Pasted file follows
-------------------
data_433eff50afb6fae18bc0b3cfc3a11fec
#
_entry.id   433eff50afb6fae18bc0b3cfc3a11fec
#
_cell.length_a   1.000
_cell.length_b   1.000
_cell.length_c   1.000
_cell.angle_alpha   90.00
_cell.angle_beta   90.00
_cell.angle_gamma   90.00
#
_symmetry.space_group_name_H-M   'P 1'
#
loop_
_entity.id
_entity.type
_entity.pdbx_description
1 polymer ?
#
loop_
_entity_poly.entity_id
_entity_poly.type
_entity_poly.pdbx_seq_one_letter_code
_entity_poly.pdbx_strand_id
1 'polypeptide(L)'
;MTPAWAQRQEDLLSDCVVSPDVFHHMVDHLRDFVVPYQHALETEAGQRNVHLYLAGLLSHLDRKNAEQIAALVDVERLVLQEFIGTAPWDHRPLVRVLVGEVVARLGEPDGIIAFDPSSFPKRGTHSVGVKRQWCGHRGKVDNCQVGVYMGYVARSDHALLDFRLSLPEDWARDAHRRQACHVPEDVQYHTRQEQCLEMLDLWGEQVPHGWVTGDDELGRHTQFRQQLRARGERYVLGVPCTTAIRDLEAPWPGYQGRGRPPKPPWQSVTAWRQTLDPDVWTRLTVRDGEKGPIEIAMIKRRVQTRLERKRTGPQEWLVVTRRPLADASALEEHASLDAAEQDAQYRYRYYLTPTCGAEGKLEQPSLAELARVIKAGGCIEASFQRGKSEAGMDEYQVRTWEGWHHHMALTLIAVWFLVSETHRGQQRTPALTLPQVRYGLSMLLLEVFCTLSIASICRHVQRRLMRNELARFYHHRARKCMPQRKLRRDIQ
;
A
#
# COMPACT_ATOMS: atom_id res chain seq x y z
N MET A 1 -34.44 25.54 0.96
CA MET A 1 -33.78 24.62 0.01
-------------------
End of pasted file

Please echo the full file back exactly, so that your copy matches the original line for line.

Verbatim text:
data_433eff50afb6fae18bc0b3cfc3a11fec
#
_entry.id   433eff50afb6fae18bc0b3cfc3a11fec
#
_cell.length_a   1.000
_cell.length_b   1.000
_cell.length_c   1.000
_cell.angle_alpha   90.00
_cell.angle_beta   90.00
_cell.angle_gamma   90.00
#
_symmetry.space_group_name_H-M   'P 1'
#
loop_
_entity.id
_entity.type
_entity.pdbx_description
1 polymer ?
#
loop_
_entity_poly.entity_id
_entity_poly.type
_entity_poly.pdbx_seq_one_letter_code
_entity_poly.pdbx_strand_id
1 'polypeptide(L)'
;MTPAWAQRQEDLLSDCVVSPDVFHHMVDHLRDFVVPYQHALETEAGQRNVHLYLAGLLSHLDRKNAEQIAALVDVERLVLQEFIGTAPWDHRPLVRVLVGEVVARLGEPDGIIAFDPSSFPKRGTHSVGVKRQWCGHRGKVDNCQVGVYMGYVARSDHALLDFRLSLPEDWARDAHRRQACHVPEDVQYHTRQEQCLEMLDLWGEQVPHGWVTGDDELGRHTQFRQQLRARGERYVLGVPCTTAIRDLEAPWPGYQGRGRPPKPPWQSVTAWRQTLDPDVWTRLTVRDGEKGPIEIAMIKRRVQTRLERKRTGPQEWLVVTRRPLADASALEEHASLDAAEQDAQYRYRYYLTPTCGAEGKLEQPSLAELARVIKAGGCIEASFQRGKSEAGMDEYQVRTWEGWHHHMALTLIAVWFLVSETHRGQQRTPALTLPQVRYGLSMLLLEVFCTLSIASICRHVQRRLMRNELARFYHHRARKCMPQRKLRRDIQ
;
A
#
# COMPACT_ATOMS: atom_id res chain seq x y z
N MET A 1 -34.44 25.54 0.96
CA MET A 1 -33.78 24.62 0.01